Big Medicine Head rolled out of Santa Cruz, California and has rambled on a path that stretches east to New York, north to Seattle and across the Midwest. Along the road, the band has recorded albums, played prestigious gigs in big cities and played low rent hoedowns in dives and honky-tonks across the country.
The music of Big Medicine Head is marked by country inflected power pop, wry social observation, and rolling American highway imagery; all behind some whiskey and very little sleep. The band's path has taken them through college towns across California, trashy neon bars in Reno, roadhouses in Illinois, and basement venues and rooftops Greenwich Village.
The music paints pictures of an American landscape that is both stark and optimistic. The title track from the second BMH album, The Queen of the Western Hemisphere, describes a “mythic highway that is only traveled by the bravest of women”:
"She filled the radiator up
with gun powder whiskey and beer
running red lights
on the road that led her to here
chrome, tail fins and a
rosary tied to the grill
She’s been in
every American town"
Beyond the friendly confines of Santa Cruz, Big Medicine Head has enjoyed success in the US at large. Their first album, Rex Hotel (Broken Records) was critically acclaimed, and enjoyed its share of college radio airplay. Curiously, "Jesus’ Favorite Dress" (the featured track from Rex Hotel) charted well in rural bible belt areas of the country. Go figure. Another track, The "Lonesome Desert Crawl", was featured on a CMJ compilation album along with Steve Earle and They Might Be Giants. Big Medicine Head was a featured act at the CMJ Music Festival in New York City.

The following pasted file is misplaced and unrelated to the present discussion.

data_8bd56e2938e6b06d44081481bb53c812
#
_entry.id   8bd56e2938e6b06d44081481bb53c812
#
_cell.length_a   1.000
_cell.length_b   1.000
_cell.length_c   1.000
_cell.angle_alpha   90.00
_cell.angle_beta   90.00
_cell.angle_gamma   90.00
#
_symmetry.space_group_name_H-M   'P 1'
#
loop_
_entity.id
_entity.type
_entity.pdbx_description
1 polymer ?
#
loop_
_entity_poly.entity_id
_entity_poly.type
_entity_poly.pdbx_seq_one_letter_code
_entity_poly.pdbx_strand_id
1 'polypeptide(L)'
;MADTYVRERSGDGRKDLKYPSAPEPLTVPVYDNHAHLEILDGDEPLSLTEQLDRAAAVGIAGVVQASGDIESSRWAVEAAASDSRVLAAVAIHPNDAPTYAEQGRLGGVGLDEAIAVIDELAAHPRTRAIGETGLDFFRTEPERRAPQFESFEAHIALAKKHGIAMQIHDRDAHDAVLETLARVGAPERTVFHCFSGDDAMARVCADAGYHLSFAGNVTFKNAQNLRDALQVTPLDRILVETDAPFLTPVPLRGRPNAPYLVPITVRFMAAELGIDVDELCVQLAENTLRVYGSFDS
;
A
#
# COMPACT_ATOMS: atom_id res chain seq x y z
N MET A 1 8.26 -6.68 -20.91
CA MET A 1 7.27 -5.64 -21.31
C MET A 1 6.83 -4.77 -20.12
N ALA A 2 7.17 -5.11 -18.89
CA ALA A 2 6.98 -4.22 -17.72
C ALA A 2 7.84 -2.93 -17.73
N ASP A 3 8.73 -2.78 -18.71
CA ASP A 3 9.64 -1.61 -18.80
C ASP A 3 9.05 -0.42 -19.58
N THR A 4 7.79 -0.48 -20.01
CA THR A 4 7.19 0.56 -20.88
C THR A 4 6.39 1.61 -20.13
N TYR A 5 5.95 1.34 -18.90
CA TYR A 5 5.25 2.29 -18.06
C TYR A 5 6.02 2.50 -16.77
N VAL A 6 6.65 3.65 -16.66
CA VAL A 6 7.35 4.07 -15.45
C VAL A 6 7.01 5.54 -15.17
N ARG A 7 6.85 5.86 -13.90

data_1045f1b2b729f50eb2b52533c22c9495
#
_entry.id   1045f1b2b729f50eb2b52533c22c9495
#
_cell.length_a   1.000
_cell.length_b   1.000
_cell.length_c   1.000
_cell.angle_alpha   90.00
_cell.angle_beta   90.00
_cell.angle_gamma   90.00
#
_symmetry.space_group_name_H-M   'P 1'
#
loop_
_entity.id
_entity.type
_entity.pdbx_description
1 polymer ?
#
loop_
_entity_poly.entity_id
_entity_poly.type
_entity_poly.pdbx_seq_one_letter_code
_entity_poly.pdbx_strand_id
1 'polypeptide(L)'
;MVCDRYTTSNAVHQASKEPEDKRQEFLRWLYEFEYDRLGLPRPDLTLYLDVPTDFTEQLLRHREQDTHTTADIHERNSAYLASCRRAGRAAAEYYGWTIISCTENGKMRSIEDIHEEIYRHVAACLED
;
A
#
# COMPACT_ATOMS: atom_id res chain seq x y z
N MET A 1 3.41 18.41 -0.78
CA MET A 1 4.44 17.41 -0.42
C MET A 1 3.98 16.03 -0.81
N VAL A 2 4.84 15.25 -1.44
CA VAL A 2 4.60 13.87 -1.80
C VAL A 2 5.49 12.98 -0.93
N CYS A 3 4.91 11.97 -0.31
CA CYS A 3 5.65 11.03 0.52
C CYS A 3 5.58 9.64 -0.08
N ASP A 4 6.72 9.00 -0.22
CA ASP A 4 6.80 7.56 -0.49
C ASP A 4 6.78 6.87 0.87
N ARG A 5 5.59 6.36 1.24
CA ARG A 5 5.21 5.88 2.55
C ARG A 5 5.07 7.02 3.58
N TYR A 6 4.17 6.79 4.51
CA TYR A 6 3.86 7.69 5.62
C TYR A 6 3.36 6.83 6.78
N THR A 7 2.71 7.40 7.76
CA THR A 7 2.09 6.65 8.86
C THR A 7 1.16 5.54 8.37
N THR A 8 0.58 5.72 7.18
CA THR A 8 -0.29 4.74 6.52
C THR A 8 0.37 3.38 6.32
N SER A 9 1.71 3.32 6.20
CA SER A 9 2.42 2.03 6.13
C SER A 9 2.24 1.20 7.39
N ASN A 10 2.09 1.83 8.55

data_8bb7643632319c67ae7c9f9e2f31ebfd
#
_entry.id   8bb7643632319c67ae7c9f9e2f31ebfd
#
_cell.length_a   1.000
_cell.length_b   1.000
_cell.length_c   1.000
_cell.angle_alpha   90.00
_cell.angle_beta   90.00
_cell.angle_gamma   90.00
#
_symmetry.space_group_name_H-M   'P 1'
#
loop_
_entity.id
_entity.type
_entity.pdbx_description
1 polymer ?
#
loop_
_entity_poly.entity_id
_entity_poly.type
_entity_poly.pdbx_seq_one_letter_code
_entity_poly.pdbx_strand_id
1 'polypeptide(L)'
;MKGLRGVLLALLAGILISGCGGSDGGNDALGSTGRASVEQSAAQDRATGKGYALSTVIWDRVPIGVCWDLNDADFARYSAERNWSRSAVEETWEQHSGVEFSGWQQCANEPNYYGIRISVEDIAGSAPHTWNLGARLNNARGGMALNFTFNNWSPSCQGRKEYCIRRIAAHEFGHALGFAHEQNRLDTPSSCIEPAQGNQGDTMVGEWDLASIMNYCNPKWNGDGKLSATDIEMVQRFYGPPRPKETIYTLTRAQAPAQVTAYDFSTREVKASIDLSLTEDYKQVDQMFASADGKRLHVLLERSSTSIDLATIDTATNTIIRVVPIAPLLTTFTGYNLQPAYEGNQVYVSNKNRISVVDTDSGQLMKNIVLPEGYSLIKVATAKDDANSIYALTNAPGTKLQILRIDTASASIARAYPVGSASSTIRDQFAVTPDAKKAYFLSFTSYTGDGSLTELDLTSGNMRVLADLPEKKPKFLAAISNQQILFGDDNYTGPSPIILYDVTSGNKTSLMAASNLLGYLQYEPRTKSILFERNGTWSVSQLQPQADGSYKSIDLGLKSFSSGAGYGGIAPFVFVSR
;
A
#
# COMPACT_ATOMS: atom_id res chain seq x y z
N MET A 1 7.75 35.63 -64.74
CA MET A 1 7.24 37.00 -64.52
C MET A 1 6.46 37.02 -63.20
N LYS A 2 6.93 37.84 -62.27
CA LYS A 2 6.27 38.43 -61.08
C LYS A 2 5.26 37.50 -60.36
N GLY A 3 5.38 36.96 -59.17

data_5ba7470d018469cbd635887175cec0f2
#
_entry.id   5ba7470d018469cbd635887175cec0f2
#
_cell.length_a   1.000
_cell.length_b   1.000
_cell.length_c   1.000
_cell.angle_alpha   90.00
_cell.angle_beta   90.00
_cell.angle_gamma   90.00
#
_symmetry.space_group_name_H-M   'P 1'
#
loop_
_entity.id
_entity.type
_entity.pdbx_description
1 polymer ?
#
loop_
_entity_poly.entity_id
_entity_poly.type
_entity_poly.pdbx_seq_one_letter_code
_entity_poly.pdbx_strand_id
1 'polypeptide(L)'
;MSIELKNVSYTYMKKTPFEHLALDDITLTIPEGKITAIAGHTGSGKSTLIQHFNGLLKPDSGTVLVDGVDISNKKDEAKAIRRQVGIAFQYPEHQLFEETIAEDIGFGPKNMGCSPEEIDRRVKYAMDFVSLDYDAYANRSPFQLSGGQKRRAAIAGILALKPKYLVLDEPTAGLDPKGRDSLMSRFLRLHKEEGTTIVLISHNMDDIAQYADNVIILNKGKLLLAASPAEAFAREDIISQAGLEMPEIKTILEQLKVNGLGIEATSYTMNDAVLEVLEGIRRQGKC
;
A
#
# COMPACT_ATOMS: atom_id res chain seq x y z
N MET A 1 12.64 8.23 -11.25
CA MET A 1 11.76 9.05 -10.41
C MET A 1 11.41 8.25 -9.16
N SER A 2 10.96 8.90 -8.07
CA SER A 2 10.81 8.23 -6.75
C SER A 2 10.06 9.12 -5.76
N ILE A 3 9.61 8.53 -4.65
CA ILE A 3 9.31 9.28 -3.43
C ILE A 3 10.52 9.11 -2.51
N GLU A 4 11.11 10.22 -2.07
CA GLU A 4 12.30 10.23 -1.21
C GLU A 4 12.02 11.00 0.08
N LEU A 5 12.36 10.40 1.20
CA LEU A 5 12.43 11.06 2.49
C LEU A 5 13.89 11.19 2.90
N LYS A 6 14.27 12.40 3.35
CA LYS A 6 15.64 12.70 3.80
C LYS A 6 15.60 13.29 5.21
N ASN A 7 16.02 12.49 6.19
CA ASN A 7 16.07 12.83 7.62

Big Medicine Head’s music is a blend of freeway underpass folk, beer swilling punkabilly.
Big Medicine Head has always been as much about an ethos as it has been about the mechanics of rock and roll. From the beginning, there was a sense that there was something out there in the country that needed to be discovered. Singer/songwriter Robert Gemmell describes putting the band together, and the beginning of Big Medicine Head’s journey into Americana:
“It was something that you don’t see every day – like a train wreck on the beach. We stood around this pile of chrome and rusted parts, wondering if a car could be assembled that was capable of navigating on the open road”.